Exploring Indigenous and Western Approaches to Natural Resources Research




​In the Wiyot language, “rroulou’sik” means “rising up.” The word is an emblematic name for a Humboldt State internship program for Indigenous undergraduates nationwide to participate in experiential research in natural sciences at HSU. Throughout Northern California, many Indigenous tribes are actively engaged in managing their tribal resources, utilizing both Western and Indigenous science. 

Funded by a grant from the National Science Foundation, the program operated from 2016 to 2018. Each summer intensive was facilitated by Dr. Matt Johnson, wildlife professor, and Seafha Ramos, research associate, Indigenous scholar and National Science Foundation postdoctoral fellow in biology. Ramos’ current research project on elk habitat and Traditional Ecological Knowledge (TEK) is the first formal study to address elk diet and habitat, as well as Indigenous science and the cultural value of elk, to take place on the Yurok reservation. 

Designed to provide Indigenous students an opportunity to participa​​​te in natural resources research, Rroulou’sik projects focused on a range of topics, including an analysis of sea-level rise on Humboldt Bay waterfront infrastructure, an assessment of ecosystem health in the Eel River watershed and strategies for supporting and empowering Karuk tribal youth in natural resources restoration and food security. 

“The Rroulou’sik program had tremendous value because it allowed students to work collaboratively with HSU faculty members and tribal collaborators to do research that’s relevant to tribal communities,” Dr. Johnson said. Rroulou’sik helped to advance the conversation at HSU about integrating TEK and conventional science, he explained.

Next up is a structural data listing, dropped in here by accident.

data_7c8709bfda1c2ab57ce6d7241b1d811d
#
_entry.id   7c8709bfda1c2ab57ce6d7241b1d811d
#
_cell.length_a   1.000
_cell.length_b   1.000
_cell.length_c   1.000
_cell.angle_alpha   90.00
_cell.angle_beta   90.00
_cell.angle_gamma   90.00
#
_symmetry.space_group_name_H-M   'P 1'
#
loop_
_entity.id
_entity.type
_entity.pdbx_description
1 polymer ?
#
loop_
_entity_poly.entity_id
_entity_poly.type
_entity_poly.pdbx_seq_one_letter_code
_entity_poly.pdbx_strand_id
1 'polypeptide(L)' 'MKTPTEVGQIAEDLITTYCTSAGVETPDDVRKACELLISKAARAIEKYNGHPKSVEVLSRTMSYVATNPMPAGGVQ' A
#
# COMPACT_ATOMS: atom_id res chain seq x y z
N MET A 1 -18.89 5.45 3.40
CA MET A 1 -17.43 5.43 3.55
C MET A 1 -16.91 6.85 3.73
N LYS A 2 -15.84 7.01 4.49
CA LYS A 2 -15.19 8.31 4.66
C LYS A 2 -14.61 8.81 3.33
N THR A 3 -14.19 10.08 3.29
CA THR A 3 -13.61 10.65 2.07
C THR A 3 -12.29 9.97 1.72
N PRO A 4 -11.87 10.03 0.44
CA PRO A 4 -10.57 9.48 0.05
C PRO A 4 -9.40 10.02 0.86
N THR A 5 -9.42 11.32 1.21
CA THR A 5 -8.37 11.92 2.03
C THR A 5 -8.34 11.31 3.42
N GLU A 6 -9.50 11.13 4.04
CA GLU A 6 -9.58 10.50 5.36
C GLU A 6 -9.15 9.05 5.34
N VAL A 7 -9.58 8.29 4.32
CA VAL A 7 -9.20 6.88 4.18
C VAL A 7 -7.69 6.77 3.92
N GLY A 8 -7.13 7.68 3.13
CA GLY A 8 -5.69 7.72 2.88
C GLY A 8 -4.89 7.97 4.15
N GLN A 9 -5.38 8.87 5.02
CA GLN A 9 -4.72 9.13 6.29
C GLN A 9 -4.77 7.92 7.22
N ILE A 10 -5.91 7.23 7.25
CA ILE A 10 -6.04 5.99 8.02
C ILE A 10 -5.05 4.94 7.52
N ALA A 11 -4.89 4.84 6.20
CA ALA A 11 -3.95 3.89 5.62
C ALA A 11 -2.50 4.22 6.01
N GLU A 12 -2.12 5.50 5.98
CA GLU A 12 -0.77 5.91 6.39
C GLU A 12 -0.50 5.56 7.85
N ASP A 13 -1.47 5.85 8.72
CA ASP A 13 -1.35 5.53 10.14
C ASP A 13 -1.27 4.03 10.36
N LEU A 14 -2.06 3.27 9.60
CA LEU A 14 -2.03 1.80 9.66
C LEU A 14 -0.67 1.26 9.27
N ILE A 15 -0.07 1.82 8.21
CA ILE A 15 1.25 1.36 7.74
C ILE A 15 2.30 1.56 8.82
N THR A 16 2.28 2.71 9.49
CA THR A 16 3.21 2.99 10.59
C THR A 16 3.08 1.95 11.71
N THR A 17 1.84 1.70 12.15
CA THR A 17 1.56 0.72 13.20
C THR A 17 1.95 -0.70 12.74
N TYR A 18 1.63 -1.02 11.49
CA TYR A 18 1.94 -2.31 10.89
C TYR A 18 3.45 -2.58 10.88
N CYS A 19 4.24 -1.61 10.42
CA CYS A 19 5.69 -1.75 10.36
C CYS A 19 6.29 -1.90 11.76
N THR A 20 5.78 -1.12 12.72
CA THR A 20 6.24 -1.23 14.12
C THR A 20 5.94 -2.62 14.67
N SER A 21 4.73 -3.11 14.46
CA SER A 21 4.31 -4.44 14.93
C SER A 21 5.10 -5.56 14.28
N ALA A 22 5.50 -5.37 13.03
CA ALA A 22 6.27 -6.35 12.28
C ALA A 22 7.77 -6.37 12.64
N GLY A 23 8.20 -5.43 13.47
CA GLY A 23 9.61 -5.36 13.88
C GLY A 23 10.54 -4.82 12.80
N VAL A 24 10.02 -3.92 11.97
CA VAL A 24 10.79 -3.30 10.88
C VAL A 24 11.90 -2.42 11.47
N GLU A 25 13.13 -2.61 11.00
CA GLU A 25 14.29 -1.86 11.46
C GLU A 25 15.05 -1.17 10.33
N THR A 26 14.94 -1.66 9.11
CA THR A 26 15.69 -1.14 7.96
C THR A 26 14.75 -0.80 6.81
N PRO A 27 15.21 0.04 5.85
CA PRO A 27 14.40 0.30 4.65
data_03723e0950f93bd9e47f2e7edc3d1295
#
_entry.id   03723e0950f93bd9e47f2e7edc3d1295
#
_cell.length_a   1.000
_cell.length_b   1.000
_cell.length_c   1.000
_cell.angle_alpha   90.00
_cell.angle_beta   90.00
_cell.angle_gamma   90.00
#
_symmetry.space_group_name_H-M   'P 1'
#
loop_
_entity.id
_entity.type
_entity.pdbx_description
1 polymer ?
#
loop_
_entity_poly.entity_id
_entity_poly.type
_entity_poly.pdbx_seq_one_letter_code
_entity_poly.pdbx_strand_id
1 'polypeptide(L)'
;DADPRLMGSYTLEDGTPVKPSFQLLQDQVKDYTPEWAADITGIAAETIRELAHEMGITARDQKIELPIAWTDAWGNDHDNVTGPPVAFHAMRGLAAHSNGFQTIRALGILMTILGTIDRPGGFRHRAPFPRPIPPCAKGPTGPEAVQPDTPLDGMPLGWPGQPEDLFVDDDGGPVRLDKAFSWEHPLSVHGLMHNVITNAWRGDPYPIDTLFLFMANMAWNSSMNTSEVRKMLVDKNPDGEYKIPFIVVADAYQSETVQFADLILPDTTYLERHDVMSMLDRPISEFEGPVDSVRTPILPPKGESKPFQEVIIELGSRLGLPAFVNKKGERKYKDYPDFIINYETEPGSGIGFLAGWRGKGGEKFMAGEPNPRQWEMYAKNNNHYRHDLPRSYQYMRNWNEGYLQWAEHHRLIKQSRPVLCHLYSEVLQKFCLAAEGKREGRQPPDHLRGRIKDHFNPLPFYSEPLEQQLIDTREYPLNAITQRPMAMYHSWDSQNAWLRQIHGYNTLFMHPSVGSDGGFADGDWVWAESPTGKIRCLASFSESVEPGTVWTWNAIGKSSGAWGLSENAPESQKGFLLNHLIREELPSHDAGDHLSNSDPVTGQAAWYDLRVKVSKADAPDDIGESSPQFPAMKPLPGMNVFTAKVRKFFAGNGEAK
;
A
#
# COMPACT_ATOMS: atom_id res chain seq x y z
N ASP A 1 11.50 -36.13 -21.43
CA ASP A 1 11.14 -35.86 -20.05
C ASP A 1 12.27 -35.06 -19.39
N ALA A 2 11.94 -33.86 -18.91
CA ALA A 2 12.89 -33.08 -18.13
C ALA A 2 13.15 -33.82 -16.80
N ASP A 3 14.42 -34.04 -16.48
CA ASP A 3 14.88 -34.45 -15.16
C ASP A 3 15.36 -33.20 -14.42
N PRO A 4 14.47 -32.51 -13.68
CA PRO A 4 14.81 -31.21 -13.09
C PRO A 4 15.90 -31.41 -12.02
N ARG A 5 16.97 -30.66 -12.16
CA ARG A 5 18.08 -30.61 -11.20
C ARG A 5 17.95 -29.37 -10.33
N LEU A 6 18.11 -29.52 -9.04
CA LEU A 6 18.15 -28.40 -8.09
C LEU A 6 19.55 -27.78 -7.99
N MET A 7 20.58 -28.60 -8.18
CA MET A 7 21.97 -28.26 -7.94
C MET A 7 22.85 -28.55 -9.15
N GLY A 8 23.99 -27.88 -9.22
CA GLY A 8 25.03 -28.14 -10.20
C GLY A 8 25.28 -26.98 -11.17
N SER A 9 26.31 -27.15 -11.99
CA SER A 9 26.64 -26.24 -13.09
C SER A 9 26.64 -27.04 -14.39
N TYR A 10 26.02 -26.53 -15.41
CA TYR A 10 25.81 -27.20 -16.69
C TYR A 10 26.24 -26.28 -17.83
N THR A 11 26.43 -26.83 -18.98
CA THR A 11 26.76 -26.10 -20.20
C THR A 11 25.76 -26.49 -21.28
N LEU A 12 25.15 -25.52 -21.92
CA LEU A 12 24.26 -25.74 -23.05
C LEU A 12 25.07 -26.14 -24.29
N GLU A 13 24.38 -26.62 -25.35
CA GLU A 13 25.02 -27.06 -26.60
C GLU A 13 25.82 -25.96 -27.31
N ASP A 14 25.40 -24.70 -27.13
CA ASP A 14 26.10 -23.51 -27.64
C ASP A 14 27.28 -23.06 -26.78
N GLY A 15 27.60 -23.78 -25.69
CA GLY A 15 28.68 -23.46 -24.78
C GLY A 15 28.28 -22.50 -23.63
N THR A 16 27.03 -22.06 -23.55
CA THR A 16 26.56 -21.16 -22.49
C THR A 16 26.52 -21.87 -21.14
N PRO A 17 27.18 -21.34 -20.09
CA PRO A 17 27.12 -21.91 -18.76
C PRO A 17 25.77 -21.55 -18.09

Ramos, who is Yurok and Karuk, joined HSU after graduate school to serve as the Rroulou’sik coordinator. She continues her work in the integration of TEK and conventional (western) wildlife management approaches. In the course of her education, professional experience and cultural involvement, Ramos has observed discrepancies between Indigenous and Western worldviews. 

Today, she is the lead researcher of a collaborative project with Redwood National Park and the Yurok Tribe to explore Yurok TEK as related to “meweehl,” the Yurok word for elk, and to study elk habitat and diet via genetic analysis of fecal pellets. 

Donald Moore, who is Yurok and Hupa is a junior at Fort Lewis College in Durango, Colorado. During Rroulou’sik at HSU, Moore analyzed different aquaponics systems for bok choy production. 

“My project related to TEK and tribal land use by the way we used and took care of our resources,” explained Moore, who used the health of sturgeon to measure water quality. He entered the Rroulou’sik program as a history major but switched to environmental studies after the program. 

“I think Indigenous students might feel more supported when exposed to topics, worldviews and science they can relate to,” Ramos said. Although not every Rroulou’sik project involved TEK, each undergraduate who participated in the summer program self-identified as Native American, American Indian, Alaska Native, Pacific Islander or Hawaiian, she said. 

​As an Indigenous scholar and scientist, Ramos has observed that the absence of diverse perspectives is not limited to undergraduates, but systemic throughout the sciences in higher education. In her research approach, aspects of both Indigenous and Western science have a role in answering important questions. ​